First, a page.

Sustained comprehensive state tobacco control programs funded at CDC-recommended levels could accelerate progress toward reducing the health and economic burden of tobacco-related diseases in the United States.1

However, during 2015, states will spend only $490.4 million (1.9%) of combined revenues of $25.6 billion from settlement payments and tobacco taxes for all states on comprehensive tobacco control programs, representing less than 15 percent of the CDC-recommended level of funding for all states combined.

Moreover, only two states (Alaska and North Dakota) currently fund tobacco-control programs at CDC-recommended levels. Implementation of comprehensive tobacco-control interventions can result in substantial reductions in tobacco-related morbidity and mortality and billions of dollars in savings from averted medical costs.1

Additionally, states can work with health care systems, insurers, and purchasers of health insurance to improve coverage and utilization of tobacco-cessation treatments and implement health systems changes that make tobacco dependence treatment a standard of clinical care.7,9

Reprinted (slightly adapted) from Morbidity and Mortality Weekly Report 2015;64(44);1233-1240

Back to Top | Article Outline

References

1. US Dept. of Health and Human Services. The health consequences of smoking—50 years of progress: a report of the Surgeon General. Atlanta: US Dept. of HHS, CDC; 2014. Available at http://www.surgeongeneral.gov/library/reports/50-years-of-progress/full-report.pdf
2. Agaku IT, King BA, Husten CG, et al. Tobacco product use among adults—U.S., 2012-2013. MMWR Morb Mortal Wkly Rep 2014;63:542–547.
3. Arrazola RA, Singh T, Corey CG, et al. Tobacco use among middle and high school students—U.S., 2011-2014. MMWR Morb Mortal Wkly Rep 2015;64:381–385.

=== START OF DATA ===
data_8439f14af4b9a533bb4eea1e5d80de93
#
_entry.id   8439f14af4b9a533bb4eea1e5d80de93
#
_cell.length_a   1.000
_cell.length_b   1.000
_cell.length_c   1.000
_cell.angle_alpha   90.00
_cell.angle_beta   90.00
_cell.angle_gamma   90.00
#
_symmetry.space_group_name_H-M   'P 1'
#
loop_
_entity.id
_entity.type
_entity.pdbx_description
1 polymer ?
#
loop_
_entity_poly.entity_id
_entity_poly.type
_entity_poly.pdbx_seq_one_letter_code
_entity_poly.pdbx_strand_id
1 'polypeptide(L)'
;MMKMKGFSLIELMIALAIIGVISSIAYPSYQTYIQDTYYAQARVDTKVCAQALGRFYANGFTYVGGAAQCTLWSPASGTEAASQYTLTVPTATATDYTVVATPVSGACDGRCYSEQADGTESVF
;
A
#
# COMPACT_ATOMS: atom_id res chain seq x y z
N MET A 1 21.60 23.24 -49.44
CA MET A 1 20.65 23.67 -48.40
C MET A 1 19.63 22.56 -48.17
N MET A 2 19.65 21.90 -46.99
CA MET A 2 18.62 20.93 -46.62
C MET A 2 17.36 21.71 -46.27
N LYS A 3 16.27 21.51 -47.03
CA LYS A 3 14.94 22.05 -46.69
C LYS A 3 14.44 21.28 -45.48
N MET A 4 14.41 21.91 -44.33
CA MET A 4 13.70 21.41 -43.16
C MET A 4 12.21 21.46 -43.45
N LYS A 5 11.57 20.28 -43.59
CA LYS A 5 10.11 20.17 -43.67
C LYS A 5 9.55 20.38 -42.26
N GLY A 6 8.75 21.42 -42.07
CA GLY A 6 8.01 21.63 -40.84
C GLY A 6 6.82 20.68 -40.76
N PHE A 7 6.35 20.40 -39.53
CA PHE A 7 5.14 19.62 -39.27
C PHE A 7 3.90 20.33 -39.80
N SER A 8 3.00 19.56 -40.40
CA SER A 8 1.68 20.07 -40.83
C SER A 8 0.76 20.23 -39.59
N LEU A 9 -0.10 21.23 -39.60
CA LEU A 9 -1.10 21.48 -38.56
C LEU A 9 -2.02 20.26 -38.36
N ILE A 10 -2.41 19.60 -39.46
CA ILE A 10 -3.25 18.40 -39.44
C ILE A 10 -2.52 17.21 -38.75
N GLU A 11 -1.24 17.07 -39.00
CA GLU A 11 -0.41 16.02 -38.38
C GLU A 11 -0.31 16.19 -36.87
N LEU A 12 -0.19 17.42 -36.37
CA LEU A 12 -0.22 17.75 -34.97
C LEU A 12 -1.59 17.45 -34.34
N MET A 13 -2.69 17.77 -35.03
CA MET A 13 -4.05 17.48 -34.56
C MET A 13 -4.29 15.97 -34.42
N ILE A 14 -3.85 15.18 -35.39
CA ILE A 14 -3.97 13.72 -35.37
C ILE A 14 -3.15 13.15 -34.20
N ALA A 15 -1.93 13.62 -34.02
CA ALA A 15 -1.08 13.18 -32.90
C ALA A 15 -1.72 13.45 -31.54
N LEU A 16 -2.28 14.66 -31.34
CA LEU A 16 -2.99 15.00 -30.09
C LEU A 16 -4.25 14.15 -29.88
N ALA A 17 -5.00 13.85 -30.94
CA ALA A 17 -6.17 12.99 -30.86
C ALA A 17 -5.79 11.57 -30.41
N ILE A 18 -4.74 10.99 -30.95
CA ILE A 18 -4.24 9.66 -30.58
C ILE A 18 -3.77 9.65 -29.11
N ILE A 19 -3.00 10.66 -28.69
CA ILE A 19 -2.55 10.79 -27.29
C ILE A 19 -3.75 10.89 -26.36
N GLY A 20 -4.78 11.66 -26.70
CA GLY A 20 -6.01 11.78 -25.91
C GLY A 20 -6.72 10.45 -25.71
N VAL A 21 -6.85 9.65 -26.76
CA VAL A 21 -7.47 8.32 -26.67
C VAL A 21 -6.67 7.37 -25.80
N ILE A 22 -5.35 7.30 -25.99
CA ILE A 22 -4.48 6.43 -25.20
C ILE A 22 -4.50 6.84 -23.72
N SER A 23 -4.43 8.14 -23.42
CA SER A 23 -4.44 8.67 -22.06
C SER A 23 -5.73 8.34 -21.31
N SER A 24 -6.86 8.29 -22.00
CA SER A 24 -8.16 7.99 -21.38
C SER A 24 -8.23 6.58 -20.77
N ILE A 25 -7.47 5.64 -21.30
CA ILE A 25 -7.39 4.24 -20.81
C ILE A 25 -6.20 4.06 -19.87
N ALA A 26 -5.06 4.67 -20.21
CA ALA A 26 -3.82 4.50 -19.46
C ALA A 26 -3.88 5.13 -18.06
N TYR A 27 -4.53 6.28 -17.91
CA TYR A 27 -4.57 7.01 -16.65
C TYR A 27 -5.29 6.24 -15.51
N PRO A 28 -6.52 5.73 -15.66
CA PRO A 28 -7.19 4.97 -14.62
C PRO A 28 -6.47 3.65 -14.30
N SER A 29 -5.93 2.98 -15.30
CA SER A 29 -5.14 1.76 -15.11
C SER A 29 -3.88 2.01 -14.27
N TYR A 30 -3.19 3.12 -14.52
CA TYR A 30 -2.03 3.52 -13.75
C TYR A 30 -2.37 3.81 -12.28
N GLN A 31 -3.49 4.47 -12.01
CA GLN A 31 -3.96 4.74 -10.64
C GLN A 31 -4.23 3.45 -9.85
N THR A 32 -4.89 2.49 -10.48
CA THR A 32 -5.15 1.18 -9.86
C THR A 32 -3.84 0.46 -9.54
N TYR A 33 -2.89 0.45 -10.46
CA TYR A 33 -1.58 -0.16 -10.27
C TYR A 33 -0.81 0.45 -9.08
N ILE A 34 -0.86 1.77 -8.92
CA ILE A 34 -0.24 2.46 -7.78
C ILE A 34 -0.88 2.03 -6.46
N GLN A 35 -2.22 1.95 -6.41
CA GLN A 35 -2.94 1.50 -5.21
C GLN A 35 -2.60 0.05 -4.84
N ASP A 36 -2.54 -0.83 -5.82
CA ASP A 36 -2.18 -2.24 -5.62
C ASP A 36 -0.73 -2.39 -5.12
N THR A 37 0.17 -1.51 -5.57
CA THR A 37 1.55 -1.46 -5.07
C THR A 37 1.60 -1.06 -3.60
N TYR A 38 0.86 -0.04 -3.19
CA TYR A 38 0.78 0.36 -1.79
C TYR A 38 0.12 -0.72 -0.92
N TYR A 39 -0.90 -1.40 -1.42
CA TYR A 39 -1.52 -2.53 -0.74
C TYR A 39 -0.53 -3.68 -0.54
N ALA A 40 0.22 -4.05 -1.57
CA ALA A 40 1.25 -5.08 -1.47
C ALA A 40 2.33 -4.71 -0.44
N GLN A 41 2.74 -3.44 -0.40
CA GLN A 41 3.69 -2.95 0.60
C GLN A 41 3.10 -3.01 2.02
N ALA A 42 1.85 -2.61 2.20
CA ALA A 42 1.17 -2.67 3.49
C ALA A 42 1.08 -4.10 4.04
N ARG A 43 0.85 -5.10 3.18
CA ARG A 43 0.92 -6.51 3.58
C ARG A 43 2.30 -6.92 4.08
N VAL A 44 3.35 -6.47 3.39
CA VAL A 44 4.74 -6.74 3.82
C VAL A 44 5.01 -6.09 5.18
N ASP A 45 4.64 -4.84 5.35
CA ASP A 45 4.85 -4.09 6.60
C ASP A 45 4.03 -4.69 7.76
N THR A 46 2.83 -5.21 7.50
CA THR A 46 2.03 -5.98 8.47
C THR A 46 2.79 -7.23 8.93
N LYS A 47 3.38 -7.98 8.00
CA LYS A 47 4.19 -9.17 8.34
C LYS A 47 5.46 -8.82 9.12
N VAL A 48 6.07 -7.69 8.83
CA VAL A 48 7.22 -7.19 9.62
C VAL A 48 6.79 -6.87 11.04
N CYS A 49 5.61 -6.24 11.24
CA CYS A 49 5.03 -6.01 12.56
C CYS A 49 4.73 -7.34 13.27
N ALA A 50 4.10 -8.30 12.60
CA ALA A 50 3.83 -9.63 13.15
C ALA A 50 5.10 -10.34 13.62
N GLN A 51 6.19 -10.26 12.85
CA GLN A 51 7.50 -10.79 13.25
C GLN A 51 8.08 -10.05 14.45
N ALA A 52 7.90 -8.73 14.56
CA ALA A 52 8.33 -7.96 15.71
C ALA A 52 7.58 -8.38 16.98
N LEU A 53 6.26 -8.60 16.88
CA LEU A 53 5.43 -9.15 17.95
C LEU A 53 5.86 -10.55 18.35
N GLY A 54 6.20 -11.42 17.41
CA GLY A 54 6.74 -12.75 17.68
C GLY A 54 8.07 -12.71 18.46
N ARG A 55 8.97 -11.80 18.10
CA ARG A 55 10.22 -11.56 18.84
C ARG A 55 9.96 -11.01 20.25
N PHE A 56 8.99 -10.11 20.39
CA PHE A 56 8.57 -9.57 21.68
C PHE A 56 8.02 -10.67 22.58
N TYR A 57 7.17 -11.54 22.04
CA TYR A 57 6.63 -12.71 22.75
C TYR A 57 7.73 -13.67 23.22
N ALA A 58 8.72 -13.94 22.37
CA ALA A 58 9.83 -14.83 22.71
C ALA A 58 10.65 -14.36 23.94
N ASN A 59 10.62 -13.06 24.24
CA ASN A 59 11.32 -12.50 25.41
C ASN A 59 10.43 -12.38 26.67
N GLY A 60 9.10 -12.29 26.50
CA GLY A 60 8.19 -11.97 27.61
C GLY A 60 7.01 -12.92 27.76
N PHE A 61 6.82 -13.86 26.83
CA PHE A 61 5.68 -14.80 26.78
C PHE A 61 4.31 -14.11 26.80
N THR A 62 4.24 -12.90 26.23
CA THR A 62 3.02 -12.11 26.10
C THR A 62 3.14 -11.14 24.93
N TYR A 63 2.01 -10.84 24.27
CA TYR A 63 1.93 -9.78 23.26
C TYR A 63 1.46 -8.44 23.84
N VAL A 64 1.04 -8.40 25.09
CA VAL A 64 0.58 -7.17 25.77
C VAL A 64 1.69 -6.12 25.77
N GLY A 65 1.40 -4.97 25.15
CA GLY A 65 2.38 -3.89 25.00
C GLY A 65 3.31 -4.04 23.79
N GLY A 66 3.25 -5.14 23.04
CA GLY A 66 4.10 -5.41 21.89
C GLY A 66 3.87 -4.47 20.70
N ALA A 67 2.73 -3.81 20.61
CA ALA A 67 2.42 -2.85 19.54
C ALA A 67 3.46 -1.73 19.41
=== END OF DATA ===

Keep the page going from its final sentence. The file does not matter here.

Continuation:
4. Schoenborn C, Gindi RM.Electronic cigarette use among adults: U.S., 2014. NCHS data brief no. 217. Hyattsville, MD: US Dept. of HHS, CDC; 2015. Available at http://www.cdc.gov/nchs/data/databriefs/db217.pdf
5. Jamal A, Agaku IT, O'Connor E, et al. Current cigarette smoking among adults—U.S., 2005-2013. MMWR Morb Mortal Wkly Rep 2014;63:1108–1112.
6. Siahpush M, McNeill A, Hammond D, Fong GT.Socioeconomic and country variations in knowledge of health risks of tobacco smoking and toxic constituents of smoke: results from the 2002 International Tobacco Control (ITC) Four Country Survey. Tob Control 2006;15(Suppl 3):iii65–iii70.
7. McAfee T, Babb S, McNabb S, Fiore MC. Helping smokers quit—opportunities created by the Affordable Care Act. N Engl J Med 2015;372:5–7.
8. Borrelli B, Busch AM, Trotter DR. Methods used to quit smoking by people with physical disabilities. Rehabil Psychol 2013;58:117–123.
9. Singleterry J, Jump Z, DiGiulio A, et al. State Medicaid coverage for tobacco cessation treatments and barriers to coverage—U.S., 2014-2015. MMWR Morb Mortal Wkly Rep 2015;64:1194–1199.
10. Caraballo RS, Giovino GA, Pechacek TF, Mowery PD. Factors associated with discrepancies between self-reports on cigarette smoking and measured serum cotinine levels among persons aged 17 years or older: Third National Health and Nutrition Examination Survey, 1988-1994. Am J Epidemiol 2001;153:807–814.
Copyright © 2015 Wolters Kluwer Health, Inc. All rights reserved.
Home  Clinical Resource Center
Current Issue       Search OT
Archives Get OT Enews
Blogs Email us!